Monday, February 20, 2017

On cs_ppc, "school maps", and the politics of remediating / re-mapping real-life places


The excellent @dot_bsp Twitter account randomly tweets screenshots from different levels in various Goldsrc (Half-Life 1 engine) games and this February 18th tweet about "cs_ppc" by "Walnut<+>Warrior" really caught my eye and got me thinking.

cs_ppc is really clean and well-built with good height variation and composition. The shapes flow into each other very well, and the scale seems very realistic. On a technical level, there's also clever use of masked transparency textures to complicate silhouettes with fewer wpolys, centering around a pretty huge atrium with a lot of open sight-lines everywhere -- this kind of craft means it was built relatively late in the Goldsrc cycle, when high polycounts and heavy use of custom textures were the norm.

This level has relatively little cover and probably plays strangely for Counter-Strike, but the author clearly prioritized real-life resemblance over gameplay. It made me wonder about the level's relation to the real world. Fortunately, when I loaded cs_ppc.bsp into the engine, I discovered that the author embedded a commemorative plaque at the very front of the level. It is definitely intended as a recreation of Peter-Paul-Cahensly (PPC) vocational school in Limburg, Germany.

So what?...

Tuesday, February 14, 2017

Apply to STUGAN, a bucolic game design residency in Sweden


Stugan is a residency program for indie game designers to hang out together in a beautiful cabin in the Swedish countryside and work on their stuff.

They call it an "accelerator", but don't that word dissuade you. If you consider yourself more of an artist than a businessperson, it's OK, they have hosted plenty of artsy experimental designer types too.

There's been some understandable criticism of Stugan's arrangements: Like many artist residencies and opportunities, there are certain barriers to access -- you're basically foregoing paid work for a few months as a sort of working holiday, and you'll need existing funds to travel to Sweden somehow.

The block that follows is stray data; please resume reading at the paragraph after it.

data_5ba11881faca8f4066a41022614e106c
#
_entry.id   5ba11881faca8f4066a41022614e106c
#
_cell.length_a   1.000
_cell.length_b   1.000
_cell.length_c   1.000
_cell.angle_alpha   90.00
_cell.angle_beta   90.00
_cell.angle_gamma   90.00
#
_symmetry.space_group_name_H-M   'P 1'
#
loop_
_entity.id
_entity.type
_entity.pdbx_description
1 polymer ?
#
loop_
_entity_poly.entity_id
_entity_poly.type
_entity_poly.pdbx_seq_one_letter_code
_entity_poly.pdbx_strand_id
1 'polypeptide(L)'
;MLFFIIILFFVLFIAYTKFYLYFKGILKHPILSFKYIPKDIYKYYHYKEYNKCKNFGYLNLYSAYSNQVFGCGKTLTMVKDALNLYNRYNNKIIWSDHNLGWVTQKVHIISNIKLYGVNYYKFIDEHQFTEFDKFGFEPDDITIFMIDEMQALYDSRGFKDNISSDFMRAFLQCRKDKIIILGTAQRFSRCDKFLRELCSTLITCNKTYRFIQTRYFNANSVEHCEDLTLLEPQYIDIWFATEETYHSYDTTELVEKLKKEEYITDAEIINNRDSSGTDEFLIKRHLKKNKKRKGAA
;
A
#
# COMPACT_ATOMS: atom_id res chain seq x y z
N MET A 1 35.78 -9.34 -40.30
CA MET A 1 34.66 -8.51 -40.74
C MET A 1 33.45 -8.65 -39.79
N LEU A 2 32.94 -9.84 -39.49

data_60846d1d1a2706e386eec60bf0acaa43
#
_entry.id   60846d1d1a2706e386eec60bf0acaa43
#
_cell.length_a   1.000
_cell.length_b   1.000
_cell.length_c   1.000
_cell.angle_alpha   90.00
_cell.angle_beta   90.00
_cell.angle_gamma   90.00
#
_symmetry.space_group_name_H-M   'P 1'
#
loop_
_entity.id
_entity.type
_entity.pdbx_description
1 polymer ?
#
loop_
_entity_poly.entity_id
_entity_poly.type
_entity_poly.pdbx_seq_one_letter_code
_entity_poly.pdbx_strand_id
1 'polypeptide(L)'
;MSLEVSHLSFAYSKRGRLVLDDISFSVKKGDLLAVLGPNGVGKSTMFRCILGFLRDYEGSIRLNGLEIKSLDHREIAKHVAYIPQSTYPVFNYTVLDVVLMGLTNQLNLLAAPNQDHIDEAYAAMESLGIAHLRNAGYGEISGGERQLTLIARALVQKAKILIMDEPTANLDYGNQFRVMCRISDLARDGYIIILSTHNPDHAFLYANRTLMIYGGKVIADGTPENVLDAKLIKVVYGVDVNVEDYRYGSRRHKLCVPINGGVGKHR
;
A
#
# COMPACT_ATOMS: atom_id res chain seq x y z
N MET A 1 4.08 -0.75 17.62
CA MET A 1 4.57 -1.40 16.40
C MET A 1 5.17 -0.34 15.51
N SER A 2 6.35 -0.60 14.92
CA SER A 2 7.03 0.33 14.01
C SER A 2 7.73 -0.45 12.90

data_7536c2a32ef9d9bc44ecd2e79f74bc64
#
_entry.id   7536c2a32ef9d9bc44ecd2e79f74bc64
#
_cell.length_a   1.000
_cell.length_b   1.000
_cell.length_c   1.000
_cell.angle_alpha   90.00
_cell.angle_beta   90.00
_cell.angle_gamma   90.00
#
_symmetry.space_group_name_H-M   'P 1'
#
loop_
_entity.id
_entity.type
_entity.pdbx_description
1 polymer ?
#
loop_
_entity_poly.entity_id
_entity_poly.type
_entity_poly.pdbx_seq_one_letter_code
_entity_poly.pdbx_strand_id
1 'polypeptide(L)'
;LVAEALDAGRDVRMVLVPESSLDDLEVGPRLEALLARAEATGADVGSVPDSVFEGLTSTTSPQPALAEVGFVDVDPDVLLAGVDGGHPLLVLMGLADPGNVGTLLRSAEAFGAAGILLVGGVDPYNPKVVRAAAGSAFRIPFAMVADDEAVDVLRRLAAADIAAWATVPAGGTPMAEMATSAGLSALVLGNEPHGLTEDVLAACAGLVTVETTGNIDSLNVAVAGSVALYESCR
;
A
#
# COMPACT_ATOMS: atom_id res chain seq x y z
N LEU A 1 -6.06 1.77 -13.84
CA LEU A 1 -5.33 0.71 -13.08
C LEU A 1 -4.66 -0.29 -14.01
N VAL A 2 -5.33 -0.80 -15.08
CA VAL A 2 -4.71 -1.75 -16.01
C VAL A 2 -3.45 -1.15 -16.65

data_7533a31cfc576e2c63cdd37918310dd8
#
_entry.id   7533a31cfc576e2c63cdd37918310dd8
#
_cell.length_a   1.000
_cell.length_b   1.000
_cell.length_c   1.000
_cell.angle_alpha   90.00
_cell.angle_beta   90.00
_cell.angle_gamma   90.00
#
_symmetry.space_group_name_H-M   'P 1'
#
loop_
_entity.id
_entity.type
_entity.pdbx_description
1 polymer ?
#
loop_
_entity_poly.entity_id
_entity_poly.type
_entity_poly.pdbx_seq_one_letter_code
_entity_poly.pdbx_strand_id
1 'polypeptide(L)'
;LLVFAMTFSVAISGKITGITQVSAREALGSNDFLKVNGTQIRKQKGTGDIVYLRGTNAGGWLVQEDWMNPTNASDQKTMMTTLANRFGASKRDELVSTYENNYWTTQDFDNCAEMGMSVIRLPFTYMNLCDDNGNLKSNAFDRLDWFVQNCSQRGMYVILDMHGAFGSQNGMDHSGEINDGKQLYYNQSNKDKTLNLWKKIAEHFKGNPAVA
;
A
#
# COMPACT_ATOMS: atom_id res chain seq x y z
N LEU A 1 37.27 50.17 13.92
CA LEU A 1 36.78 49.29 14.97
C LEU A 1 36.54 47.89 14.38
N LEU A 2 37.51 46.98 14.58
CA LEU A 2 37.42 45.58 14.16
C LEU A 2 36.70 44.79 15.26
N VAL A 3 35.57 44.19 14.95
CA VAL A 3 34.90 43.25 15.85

However, I think it's worth noting that many art residencies often have hefty application fees and/or require attendees to pay for their own room and board. Compared to that inaccessible norm in the (messed-up) art world, Stugan is a somewhat reasonable deal that's firmly in the middle of the pack for art, and extremely rare in video games funding.

Of course that doesn't mean it's "accessible" -- so if you're interested in Stugan but don't necessarily have the resources, you might want to do some research into funding sources for artists, you might be surprised. Also, if you're a student, talk to your school -- many institutions offer travel grants for programs like this.

Or just cross that bridge when you come to it? You can apply to Stugan for free. Good luck.

Friday, February 10, 2017

Thoughts on Steam Direct

There's news today that Valve wants to transition away from Steam Greenlight, which is a crowd-source voting system where you pay $100 *once, forever* to let users vote for your games on Steam, and after a certain vote threshold you can put each game on Steam.

The new system planned for roll-out in Spring 2017 is something they call Steam Direct, where you pay a "recoupable" (whatever that means, here? Valve doesn't say) $100-$5000 fee *per game* (they haven't decided the actual rate yet) instead of going through the vote process. They want their storefront to seem more open, but they are also cautious about public perception of "shitty games diluting" the Steam store.

A lot of my thoughts are basically a repeat of past criticism of the Steam Greenlight fee, years ago, except this could be much more expensive and much worse? Here are my reactions:

Wednesday, February 8, 2017

"Press Forwards" and the pleasing death of agency



Trackmania games have very robust track editors that let the community build and share custom tracks very easily. This ease of use and immediacy allows new track genres to emerge organically from "grassroots" player communities, a practice that I've characterized before as "local level design" -- it is not just new ways of using the game's building blocks, but it also suggests entirely new ways of thinking about the game itself.

The "press forward" genre (or "PFs") is one of my favorite examples of emergent level genres. Instead of challenging players to hone reflexes and maneuvers on a track, a PF beckons the player to simply hold down "forward" as a mindbogglingly complex track swirls around them. Through no skill of their own, a player ends up executing amazing stunts -- spinning 1080 degrees in the air before barely grazing a ramp in just-the-right-way to land perfectly on the track below. If the player makes any kind of choice, like letting go of the "forward" key, or (god forbid) turning left by 0.1 degrees, the consequences are often fatal.

There's a famous saying that "writing about music is like dancing about architecture." PFs are maybe the closest thing to actually dancing about architecture. Sometimes it feels like the track architect wanted to impress you, sometimes they are making a joke, sometimes they want to scare you. The PF frees us, to be more open and receptive to the ways that architecture speaks to us as we traverse it.

Notably, this is a track type that resists the dominant mode of playing Trackmania. It is a video game world that basically punishes you for even trying to wield any agency or control. When virtuosity is guaranteed, how many humans can resist the urge to fuck it up?